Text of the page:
Nord Stream 2 could also be an area of contention amid the rising tensions between Russia and the US. The potential outcomes were outlined in S&P Global’s January 25 market update.
“Because Europe depends on Russia for the majority of its crude oil, natural gas, and solid fossil fuel supplies, the Russia-Ukraine tensions have stirred anxiety within Europe over potential outcomes — if financial sanctions are imposed on Russia or Nord Stream 2 or if Russia slashes Europe’s energy supplies or cuts capacity through Ukraine,” the report highlighted. “Some market participants see Germany’s strategic energy partnership with Russia over the Nord Stream 2 pipeline as a conflict of interest in diplomatic dealings involving Ukraine.”
Oil and gas outlook 2022: Prices to trend higher
According to the International Energy Agency (IEA), global oil stores were reduced by 600 million barrels in 2021, a 200 million discrepancy from the forecasted tally. The 200-million-barrel difference could lead to a tighter market in 2022.
For Nuttall, this only strengthens his belief in the current market.
“The bullish thesis revolves around demand growth for at least the next 10-15 years,” he said. “It means the world is hurtling into an oil supply crisis and the oil price will have to go high enough in order to kill discretionary demand, and so the question you’ve probably asked is well ‘what oil price is that?’ … It would be an all-time high oil price … about US$140- US$150 per barrel if not higher.”
Veteran investor and speculator Rick Rule also sees investment potential in the 2022 oil and gas market.
“I think that yield oriented investors, not speculators, but yield oriented investors will be drawn increasingly to the oil and gas business,” Rule told INN in late December.
Listen to Rick Rule discuss where the resource market may go in 2022.
“The circumstances are in place that I think continue to guarantee higher prices for oil because the oil industry as a whole is deferring sustaining capital and new project investments, which continues to impair their ability to produce oil, which reduces supply,” Rule said.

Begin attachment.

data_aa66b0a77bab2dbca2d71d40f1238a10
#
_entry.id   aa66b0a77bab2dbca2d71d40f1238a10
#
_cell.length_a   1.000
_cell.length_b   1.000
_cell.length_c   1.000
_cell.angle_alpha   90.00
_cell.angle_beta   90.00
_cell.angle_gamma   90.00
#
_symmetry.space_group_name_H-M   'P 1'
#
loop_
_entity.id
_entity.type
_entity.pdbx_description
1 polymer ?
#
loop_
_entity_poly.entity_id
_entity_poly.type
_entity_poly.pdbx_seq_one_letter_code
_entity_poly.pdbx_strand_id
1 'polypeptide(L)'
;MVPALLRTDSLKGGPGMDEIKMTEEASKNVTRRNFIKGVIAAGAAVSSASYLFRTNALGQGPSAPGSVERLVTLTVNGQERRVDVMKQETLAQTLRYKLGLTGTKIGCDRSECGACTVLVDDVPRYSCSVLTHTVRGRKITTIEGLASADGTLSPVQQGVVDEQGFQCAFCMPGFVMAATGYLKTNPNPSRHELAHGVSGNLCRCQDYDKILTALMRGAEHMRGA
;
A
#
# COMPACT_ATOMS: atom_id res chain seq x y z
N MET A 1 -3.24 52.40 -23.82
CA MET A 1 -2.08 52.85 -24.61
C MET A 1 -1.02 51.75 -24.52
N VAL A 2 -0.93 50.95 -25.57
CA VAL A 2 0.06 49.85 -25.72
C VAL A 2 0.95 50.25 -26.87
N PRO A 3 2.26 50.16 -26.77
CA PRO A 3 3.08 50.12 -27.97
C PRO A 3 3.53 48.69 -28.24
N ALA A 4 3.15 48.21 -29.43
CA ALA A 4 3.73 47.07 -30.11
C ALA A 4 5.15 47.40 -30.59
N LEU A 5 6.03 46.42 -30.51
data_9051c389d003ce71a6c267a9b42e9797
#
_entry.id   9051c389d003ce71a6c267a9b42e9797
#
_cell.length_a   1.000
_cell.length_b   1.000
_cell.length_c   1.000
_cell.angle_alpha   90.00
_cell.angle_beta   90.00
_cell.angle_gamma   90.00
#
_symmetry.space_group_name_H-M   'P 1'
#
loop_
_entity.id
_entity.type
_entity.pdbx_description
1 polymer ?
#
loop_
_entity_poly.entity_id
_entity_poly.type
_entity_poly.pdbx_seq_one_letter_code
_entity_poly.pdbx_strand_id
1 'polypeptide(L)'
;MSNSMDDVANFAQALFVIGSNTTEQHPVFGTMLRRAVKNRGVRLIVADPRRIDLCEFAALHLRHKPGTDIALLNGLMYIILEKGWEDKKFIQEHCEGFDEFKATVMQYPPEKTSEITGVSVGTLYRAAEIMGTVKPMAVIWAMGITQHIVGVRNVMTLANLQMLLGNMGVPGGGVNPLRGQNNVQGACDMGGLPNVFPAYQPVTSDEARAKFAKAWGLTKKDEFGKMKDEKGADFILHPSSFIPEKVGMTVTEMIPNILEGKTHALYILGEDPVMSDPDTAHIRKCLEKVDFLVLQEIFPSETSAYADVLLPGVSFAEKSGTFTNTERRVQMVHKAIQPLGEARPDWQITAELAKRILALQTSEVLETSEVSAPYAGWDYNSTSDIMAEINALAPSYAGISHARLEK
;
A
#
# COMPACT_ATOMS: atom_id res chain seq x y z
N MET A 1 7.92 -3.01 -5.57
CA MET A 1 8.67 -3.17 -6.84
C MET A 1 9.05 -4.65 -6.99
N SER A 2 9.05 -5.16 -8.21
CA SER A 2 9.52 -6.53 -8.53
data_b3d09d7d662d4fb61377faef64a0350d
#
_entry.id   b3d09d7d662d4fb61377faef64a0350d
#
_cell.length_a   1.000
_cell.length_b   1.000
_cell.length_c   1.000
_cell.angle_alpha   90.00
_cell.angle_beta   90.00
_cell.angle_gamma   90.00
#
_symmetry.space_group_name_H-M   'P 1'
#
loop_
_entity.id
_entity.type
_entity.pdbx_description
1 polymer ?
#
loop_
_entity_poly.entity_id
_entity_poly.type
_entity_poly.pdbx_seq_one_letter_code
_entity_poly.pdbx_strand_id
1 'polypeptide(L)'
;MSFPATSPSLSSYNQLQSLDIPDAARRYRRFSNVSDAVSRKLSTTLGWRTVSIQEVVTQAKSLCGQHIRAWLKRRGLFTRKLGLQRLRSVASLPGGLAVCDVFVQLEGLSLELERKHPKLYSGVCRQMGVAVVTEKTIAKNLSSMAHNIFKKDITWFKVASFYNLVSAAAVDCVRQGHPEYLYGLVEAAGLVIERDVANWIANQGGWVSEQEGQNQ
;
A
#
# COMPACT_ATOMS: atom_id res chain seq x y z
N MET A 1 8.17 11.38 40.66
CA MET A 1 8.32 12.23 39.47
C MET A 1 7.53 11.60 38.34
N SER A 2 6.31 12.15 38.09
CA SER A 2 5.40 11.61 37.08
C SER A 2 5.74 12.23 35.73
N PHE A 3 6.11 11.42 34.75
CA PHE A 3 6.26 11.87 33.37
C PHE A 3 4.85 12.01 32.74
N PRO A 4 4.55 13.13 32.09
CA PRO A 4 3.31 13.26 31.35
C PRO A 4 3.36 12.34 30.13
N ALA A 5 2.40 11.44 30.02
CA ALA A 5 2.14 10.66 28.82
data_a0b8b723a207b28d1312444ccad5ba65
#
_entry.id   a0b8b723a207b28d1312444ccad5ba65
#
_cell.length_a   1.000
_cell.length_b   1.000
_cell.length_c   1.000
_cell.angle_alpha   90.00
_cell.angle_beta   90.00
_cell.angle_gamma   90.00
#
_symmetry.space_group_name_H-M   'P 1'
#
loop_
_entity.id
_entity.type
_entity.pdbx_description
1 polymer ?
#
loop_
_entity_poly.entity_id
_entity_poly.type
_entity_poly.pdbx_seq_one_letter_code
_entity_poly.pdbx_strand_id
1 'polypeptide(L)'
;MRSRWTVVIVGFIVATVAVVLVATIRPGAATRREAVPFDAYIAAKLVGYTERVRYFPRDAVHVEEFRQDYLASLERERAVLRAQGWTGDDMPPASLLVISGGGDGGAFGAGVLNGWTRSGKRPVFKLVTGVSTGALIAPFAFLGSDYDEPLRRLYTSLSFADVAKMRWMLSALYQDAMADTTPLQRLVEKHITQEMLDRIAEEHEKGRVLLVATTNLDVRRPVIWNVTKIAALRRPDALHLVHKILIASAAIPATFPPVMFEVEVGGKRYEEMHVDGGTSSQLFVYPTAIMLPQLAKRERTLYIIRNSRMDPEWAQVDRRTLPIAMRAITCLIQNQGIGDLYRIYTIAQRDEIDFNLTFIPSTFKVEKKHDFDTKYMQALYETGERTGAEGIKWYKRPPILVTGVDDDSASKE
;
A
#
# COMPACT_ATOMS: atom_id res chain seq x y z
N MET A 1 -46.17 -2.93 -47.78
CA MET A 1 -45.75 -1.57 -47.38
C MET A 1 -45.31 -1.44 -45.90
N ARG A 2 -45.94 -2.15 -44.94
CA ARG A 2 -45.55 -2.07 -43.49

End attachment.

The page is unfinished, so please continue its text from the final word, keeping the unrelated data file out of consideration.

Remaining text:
Oil could also see an uptick in demand as a it becomes increasingly used as substitution for natural gas in heating and electricity generation.
The World Bank expects oil prices to average US$74 per barrel in 2022, as demand continues to recover and reach pre-pandemic levels during H2.
On the other hand, the World Bank anticipates natural gas prices to steadily decline in 2022 into 2023. The decrease will likely be the result of shrinking demand growth outside of Asia mixed with production and export increases.
“More broadly, the events of (2021) have highlighted how changing weather patterns due to climate change are a growing risk to energy markets, affecting both demand and supply,’ the October report noted. “From an energy transition perspective, concerns about the intermittent nature of renewable energy highlight the need for reliable baseload and backup electricity generation.”
Marinchenko and Fitch Ratings also see oil prices steadying in the US$70 range.
“We expect average oil prices remaining broadly stable year-on-year at around US$70/bbl,” the senior director said. “This is based on our expectation that OPEC+ will continue to actively manage supply to avoid large surpluses or deficits in the market.”
In terms of gas, prices are anticipated to come down significantly.
“In Europe, we assume average natural gas prices to subside from around US$16 per (one thousand cubic feet) mcf to US$8/mcf,” Marinchenko added. “However, this assumes that Russia will continue to operate as the ‘last resort’ marginal supplier (the role it played in the past).”
He also pointed out that geopolitical tensions and delays with Nord Stream 2 could result in natural gas prices remaining elevated for longer.
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Securities Disclosure: I, Georgia Williams, hold no direct investment interest in any company mentioned in this article.
Editorial Disclosure: The Investing News Network does not guarantee the accuracy or thoroughness of the information reported in the interviews it conducts. The opinions expressed in these interviews do not reflect the opinions of the Investing News Network and do not constitute investment advice. All readers are encouraged to perform their own due diligence.